There is reasonable cause to believe that Al Nuhn, president of KNZ, violated the NLRA in numerous ways. On February 18, 1994, Al Nuhn telephoned Schlemback and, in the course of the conversation, interrogated Schlemback about his Union sympathies. Nuhn threatened loss of work, closing the business, declaring bankruptcy and reopening under another name if the employees chose the Union as their collective bargaining representative. He told Schlemback that the organization drive was futile because the company would not "go union" and accused employees who supported the Union of disloyalty to KNZ. Tr. at 224-25, 226, 227, 305, 703, 708, 709, 712. There is reasonable cause to believe that Nuhn's actions were in violation of section 8(a)(1) of the NLRA.

 Nuhn interrogated other employees concerning their Union sympathies and activities and similarly threatened them. GCX 6 p.2., Tr. at 228-29. Nuhn accused Dallegro of stabbing him in the back and promised improved benefits and terms and conditions of employment if Dallegro refrained from supporting the Union. Tr. at 38, 39. On February 25, 1994, a day after learning that another employee, Robert Fowler, was a member of the Union committee, Nuhn directed that Fowler be laid off. Tr. at 161, GCX 17, Tr. at 391-92. At the hearing, respondent contended it had laid off Fowler because of lack of work, but about the time Fowler was discharged, two new employees began work, doing tasks that Fowler had done. Tr. at 492, 565, 566, 766-67. Later, KNZ purportedly recalled Fowler, but offered him only short term work of a week or two at a greatly reduced wage ($ 5.90 per hour instead of $ 32 per hour). Tr. at 163-64. There is reasonable cause to believe Nuhn had Fowler laid off in retaliation when he learned of Fowler's Union activities and that these actions were in violation of sections 8(a)(1) and 8(a)(3) of the NLRA.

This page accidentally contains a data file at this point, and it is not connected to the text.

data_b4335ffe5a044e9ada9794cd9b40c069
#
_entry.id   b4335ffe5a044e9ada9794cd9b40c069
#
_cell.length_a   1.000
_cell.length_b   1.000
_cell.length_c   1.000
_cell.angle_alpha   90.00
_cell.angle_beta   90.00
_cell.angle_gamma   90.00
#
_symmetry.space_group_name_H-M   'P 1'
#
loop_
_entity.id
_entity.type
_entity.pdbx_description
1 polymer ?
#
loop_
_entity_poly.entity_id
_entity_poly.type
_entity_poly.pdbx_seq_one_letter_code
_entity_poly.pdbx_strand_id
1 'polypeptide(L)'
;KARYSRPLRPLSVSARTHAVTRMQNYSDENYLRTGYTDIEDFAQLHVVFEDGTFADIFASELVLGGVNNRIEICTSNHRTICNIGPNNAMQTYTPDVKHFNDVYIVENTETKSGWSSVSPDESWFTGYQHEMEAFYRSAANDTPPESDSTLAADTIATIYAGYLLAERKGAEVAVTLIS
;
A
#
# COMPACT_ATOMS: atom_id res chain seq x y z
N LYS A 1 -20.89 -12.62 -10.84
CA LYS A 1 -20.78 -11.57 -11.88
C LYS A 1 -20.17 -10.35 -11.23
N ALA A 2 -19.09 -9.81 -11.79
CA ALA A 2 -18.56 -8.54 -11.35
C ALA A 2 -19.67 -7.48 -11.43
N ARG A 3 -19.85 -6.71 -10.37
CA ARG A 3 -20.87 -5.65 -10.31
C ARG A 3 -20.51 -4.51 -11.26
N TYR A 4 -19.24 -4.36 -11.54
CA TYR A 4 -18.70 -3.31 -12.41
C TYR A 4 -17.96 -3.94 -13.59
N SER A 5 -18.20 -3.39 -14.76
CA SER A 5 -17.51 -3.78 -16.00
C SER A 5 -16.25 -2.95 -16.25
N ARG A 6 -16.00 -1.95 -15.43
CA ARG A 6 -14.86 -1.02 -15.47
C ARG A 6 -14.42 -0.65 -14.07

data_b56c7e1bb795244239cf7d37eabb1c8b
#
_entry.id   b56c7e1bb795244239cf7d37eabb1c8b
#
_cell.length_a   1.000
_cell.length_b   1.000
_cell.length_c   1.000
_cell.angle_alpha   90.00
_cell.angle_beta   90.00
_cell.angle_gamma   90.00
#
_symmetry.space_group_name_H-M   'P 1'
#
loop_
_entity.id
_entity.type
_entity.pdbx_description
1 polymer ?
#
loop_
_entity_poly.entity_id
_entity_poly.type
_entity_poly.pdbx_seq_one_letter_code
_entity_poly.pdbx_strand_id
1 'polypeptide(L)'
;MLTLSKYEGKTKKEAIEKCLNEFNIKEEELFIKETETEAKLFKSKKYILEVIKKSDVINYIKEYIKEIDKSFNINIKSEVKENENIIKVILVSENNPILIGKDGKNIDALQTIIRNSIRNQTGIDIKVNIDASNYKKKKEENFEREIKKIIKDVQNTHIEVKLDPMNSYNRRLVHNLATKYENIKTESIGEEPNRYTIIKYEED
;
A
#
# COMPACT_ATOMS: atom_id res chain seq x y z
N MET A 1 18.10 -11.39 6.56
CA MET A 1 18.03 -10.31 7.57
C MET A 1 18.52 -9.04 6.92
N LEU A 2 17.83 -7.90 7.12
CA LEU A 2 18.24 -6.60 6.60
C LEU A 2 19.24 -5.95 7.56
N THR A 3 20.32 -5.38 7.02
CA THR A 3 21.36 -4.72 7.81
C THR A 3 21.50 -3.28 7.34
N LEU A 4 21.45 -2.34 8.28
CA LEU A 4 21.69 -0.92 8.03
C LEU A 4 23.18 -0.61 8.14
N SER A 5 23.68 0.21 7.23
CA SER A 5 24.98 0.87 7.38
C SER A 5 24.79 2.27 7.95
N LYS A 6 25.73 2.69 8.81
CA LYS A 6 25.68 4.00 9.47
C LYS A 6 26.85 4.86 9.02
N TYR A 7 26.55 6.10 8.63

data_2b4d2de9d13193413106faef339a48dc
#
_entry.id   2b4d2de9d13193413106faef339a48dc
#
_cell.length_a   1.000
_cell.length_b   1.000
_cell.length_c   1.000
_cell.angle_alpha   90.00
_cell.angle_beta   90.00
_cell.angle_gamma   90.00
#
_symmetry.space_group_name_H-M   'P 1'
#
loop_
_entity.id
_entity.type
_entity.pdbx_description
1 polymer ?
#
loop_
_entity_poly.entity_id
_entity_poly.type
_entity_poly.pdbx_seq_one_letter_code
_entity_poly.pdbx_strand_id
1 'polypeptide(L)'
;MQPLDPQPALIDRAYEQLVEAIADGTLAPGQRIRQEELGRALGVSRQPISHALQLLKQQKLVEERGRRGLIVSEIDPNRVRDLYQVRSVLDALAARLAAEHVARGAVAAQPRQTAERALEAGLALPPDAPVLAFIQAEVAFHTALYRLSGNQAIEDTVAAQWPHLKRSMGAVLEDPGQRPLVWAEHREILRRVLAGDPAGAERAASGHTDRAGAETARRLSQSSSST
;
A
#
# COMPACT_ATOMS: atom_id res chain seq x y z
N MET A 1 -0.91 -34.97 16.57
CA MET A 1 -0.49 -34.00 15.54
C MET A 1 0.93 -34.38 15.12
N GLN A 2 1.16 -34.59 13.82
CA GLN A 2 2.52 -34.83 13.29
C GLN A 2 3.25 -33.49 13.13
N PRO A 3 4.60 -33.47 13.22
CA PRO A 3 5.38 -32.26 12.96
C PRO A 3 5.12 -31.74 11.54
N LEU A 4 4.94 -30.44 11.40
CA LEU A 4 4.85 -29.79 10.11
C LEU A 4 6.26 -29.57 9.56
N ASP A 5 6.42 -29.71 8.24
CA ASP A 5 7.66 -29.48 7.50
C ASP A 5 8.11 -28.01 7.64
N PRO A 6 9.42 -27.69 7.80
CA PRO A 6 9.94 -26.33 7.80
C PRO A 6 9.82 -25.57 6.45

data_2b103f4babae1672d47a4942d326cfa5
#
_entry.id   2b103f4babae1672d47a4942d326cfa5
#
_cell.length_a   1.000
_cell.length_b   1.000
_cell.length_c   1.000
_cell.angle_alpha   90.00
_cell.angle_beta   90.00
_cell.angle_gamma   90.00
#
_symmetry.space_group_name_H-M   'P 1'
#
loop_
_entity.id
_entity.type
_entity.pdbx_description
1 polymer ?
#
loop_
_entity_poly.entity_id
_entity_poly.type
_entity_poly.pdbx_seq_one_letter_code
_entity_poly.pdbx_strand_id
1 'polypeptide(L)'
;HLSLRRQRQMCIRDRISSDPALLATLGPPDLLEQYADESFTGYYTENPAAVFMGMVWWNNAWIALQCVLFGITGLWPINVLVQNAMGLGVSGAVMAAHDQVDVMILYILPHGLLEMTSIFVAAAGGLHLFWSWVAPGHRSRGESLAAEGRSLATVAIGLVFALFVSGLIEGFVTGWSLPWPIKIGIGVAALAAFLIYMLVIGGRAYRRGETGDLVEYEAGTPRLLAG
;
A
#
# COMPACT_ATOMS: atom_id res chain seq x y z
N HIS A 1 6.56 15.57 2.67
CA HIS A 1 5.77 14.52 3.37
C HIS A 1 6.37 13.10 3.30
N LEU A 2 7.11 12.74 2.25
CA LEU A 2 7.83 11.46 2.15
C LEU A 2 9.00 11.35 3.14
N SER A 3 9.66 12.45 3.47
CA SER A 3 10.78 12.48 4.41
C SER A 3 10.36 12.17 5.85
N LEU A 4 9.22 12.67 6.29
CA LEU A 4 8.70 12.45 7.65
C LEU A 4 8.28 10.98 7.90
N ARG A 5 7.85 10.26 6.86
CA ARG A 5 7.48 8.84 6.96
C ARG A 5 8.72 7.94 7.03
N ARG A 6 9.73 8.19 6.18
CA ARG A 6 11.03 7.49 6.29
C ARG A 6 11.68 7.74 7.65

There is reasonable cause to believe that Mark Bekier was a supervisor at KNZ, within the meaning of section 2(11) of the NLRA, 29 U.S.C. § 152(11). The term "supervisor" is defined in the NLRA as follows:

The term "supervisor" means any individual having authority, in the interest of the employer, to hire, transfer, suspend, lay off, recall, promote, discharge, assign, reward, or discipline other employees, or responsibly to direct them, or to adjust their grievances, or effectively to recommend such action, if in connection with the foregoing the exercise of such authority is not of a merely routine or clerical nature, but requires the use of independent judgment.